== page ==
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Proceedings Paper

Genetically designed biosensing systems for high-throughput screening of pharmaceuticals, clinical diagnostics, and environmental monitoring
Author(s): Brett Romain Wenner; Phillip Douglass; Suresh Shrestha; Bethel V. Sharma; Siyi Lai; Marc J. Madou; Sylvia Daunert
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Paper Abstract

The genetically-modified binding proteins calmodulin, the phosphate binding protein, the sulfate binding protein, and the galactose/glucose binding protein have been successfully employed as biosensing elements for the detection of phenothiazines, phosphate, sulfate, and glucose, respectively. Mutant proteins containing unique cysteine residues were utilized in the site-specific labeling of environment-sensitive fluorescent probes. Changes in the environment of the probes upon ligand-induced conformational changes of the proteins result in changes in fluorescence intensity.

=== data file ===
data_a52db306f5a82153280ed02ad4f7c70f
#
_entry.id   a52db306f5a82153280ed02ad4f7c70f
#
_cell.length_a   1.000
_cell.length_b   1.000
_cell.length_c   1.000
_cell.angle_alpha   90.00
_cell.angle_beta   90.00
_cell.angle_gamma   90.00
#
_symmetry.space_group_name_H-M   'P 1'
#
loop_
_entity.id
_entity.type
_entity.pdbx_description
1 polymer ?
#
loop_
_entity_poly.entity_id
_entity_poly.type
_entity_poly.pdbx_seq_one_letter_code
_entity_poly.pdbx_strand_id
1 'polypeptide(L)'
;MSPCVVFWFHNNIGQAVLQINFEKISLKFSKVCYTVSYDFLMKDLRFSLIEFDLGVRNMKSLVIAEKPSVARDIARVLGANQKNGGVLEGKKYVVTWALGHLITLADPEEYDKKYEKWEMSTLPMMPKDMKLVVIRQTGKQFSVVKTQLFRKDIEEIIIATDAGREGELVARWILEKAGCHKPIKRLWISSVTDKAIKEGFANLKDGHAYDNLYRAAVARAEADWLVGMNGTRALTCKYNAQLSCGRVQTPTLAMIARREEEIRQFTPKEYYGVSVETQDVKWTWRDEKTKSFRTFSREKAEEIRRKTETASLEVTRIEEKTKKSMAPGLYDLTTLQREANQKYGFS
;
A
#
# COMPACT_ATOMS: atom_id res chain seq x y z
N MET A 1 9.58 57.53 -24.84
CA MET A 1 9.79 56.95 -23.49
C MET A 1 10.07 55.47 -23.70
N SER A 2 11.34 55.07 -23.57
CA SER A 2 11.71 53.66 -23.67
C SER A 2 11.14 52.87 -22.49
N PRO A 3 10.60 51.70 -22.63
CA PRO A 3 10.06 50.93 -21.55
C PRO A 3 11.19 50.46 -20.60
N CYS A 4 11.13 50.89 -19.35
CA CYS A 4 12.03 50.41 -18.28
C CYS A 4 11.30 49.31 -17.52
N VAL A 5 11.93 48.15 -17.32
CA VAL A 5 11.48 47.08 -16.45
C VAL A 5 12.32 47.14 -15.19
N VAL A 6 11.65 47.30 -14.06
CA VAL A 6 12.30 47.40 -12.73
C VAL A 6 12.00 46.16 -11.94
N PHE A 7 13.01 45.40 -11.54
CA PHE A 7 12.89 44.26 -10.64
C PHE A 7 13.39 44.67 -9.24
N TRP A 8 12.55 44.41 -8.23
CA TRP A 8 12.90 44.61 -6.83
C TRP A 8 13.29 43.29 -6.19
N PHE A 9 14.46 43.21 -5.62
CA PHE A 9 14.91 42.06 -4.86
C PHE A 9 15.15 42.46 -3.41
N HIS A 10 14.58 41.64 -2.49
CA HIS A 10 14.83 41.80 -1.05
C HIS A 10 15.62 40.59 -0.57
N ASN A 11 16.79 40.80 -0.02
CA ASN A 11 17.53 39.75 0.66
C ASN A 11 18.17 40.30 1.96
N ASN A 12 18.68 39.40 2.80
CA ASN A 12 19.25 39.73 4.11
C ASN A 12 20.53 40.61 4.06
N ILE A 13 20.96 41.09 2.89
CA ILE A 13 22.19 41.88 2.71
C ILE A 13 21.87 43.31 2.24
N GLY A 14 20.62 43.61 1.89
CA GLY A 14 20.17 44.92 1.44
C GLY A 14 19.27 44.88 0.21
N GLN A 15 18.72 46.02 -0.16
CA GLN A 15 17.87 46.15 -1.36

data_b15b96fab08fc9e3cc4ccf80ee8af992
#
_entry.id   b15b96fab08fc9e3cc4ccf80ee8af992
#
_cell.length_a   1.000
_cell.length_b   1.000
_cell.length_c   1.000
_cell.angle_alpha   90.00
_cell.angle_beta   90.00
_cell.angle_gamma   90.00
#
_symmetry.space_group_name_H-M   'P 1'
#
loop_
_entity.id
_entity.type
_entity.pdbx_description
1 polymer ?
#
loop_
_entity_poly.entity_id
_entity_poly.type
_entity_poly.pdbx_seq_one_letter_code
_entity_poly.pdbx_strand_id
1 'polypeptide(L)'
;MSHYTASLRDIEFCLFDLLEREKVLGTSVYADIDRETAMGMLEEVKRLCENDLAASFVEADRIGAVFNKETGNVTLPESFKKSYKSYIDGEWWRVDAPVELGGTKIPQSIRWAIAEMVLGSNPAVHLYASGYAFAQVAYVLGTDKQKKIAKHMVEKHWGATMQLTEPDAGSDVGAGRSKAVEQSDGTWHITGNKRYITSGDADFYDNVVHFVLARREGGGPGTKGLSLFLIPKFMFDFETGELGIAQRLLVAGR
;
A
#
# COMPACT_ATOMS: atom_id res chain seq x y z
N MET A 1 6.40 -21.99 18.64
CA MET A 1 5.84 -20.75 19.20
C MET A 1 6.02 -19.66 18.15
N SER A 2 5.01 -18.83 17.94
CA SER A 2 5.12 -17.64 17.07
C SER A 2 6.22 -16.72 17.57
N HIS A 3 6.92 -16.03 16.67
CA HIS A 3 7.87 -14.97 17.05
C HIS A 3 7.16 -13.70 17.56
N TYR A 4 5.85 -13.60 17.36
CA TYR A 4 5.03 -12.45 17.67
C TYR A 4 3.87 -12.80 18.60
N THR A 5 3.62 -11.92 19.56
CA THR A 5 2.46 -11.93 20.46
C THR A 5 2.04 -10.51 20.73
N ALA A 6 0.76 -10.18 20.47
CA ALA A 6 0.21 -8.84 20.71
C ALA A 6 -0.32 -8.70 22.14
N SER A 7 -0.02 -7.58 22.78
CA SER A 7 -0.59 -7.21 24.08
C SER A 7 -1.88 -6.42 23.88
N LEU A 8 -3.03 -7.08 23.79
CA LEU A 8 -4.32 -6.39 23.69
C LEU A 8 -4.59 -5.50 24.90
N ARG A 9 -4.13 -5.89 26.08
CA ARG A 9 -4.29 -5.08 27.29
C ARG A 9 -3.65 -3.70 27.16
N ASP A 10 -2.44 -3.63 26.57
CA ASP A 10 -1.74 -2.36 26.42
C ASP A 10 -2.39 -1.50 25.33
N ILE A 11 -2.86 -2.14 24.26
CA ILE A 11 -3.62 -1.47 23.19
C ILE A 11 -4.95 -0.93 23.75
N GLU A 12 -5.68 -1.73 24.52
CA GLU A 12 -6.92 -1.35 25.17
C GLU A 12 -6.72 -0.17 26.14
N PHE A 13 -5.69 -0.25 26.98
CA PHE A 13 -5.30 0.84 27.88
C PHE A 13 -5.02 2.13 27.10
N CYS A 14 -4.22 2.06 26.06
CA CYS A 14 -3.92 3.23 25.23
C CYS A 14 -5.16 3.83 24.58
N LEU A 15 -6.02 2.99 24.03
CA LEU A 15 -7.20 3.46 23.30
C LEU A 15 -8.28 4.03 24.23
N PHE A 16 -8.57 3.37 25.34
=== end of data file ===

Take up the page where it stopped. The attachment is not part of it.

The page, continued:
Paper Details

Date Published: 10 May 2001
PDF: 12 pages
Proc. SPIE 4252, Advances in Fluorescence Sensing Technology V, (10 May 2001); doi: 10.1117/12.426736
Show Author Affiliations
Brett Romain Wenner, Univ. of Kentucky (United States)
Phillip Douglass, Univ. of Kentucky (United States)
Suresh Shrestha, Univ. of Kentucky (United States)
Bethel V. Sharma, Univ. of Kentucky (United States)
Siyi Lai, The Ohio State Univ. (United States)
Marc J. Madou, The Ohio State Univ. (United States)
Sylvia Daunert, Univ. of Kentucky (United States)

Published in SPIE Proceedings Vol. 4252:
Advances in Fluorescence Sensing Technology V
Joseph R. Lakowicz; Richard B. Thompson, Editor(s)

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